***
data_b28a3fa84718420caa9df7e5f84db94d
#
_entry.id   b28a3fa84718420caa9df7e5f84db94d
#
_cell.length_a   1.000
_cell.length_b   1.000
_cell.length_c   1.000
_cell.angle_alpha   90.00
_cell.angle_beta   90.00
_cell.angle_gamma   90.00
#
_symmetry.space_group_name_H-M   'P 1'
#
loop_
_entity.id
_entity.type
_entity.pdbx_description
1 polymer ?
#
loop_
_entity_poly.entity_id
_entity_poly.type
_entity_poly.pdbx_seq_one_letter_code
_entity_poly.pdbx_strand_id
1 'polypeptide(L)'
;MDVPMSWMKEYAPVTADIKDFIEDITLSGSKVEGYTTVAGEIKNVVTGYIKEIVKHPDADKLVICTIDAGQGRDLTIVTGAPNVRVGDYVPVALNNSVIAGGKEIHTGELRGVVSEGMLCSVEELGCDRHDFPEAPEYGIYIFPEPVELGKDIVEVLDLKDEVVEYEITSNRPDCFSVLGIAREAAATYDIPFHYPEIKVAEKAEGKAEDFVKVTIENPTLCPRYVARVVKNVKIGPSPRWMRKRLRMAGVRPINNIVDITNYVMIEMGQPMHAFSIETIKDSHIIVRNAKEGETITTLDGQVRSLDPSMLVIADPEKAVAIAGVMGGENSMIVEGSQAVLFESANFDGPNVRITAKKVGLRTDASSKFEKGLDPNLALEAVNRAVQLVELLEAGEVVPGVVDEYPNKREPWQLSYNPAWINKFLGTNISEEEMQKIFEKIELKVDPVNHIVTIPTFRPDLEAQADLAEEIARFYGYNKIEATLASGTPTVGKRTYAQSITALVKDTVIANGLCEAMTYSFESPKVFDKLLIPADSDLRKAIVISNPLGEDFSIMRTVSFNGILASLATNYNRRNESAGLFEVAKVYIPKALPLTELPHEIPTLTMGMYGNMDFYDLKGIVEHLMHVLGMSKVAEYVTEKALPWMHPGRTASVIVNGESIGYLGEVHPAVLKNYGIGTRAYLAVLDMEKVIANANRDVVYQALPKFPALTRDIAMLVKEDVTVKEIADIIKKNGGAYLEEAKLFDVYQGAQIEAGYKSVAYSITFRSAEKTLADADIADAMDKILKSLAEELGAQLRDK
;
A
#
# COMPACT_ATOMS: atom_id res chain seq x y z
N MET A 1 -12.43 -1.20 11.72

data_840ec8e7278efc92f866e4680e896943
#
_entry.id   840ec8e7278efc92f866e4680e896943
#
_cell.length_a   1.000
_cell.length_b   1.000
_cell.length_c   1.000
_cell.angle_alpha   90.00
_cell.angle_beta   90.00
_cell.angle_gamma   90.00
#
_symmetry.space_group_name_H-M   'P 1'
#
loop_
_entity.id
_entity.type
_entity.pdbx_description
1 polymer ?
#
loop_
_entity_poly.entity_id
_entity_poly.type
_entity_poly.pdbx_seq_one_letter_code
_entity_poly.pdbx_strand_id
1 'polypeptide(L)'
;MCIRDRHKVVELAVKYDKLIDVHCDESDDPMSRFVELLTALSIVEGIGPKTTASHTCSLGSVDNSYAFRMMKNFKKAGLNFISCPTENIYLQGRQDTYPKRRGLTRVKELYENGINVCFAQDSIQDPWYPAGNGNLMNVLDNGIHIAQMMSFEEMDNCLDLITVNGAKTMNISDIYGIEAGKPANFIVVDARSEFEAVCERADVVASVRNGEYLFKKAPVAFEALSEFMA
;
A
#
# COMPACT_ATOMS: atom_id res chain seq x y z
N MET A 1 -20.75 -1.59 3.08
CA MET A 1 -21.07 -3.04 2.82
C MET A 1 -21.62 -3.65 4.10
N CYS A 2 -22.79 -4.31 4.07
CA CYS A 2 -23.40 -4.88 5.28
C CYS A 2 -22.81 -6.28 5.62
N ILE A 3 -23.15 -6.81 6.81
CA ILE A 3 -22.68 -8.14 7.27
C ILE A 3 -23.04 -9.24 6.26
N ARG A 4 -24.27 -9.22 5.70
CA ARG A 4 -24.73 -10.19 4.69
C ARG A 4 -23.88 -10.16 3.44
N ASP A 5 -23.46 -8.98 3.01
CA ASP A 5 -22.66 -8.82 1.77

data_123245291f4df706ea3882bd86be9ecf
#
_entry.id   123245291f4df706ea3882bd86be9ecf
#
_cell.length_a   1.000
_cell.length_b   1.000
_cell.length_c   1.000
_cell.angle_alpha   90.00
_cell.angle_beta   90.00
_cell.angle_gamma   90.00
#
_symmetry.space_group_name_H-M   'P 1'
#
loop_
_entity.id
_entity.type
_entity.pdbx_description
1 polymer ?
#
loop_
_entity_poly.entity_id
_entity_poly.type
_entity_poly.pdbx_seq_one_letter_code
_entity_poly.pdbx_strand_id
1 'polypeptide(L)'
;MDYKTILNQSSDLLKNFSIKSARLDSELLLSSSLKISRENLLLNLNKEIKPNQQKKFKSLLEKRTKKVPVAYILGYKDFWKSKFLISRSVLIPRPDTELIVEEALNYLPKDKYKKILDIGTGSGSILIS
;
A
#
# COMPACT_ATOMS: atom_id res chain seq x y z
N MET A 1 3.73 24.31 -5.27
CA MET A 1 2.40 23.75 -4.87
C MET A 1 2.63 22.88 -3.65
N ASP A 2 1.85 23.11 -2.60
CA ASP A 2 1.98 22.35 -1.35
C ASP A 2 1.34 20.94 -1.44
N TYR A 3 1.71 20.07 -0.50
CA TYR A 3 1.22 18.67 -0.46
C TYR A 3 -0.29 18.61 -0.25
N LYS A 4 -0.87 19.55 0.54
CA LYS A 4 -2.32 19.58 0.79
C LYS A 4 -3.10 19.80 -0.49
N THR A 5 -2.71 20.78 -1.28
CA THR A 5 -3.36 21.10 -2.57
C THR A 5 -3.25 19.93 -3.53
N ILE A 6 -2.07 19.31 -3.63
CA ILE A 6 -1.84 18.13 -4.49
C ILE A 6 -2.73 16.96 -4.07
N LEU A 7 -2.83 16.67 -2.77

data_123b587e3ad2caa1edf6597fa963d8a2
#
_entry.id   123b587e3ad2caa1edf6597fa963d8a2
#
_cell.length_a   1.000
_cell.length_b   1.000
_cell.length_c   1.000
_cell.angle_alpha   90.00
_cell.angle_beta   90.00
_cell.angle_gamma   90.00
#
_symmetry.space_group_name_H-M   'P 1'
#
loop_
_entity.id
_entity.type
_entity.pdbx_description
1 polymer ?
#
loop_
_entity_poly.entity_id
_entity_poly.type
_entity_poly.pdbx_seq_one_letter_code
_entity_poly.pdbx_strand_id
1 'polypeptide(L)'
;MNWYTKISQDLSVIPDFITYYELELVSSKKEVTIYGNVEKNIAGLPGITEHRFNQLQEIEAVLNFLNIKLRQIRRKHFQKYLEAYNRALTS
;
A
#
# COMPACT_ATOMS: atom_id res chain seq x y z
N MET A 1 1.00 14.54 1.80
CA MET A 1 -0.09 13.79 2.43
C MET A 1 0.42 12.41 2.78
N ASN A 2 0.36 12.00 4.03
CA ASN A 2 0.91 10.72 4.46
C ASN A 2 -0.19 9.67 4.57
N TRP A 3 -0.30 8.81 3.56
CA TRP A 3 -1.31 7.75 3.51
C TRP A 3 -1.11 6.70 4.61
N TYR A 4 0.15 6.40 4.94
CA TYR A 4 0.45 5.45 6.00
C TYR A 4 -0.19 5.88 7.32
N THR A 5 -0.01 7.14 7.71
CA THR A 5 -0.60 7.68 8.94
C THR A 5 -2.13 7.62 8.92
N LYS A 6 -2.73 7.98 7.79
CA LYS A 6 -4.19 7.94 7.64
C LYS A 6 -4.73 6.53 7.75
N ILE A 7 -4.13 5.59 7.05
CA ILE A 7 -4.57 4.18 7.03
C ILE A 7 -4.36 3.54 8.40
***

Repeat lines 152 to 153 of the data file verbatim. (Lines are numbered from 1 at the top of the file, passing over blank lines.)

A
#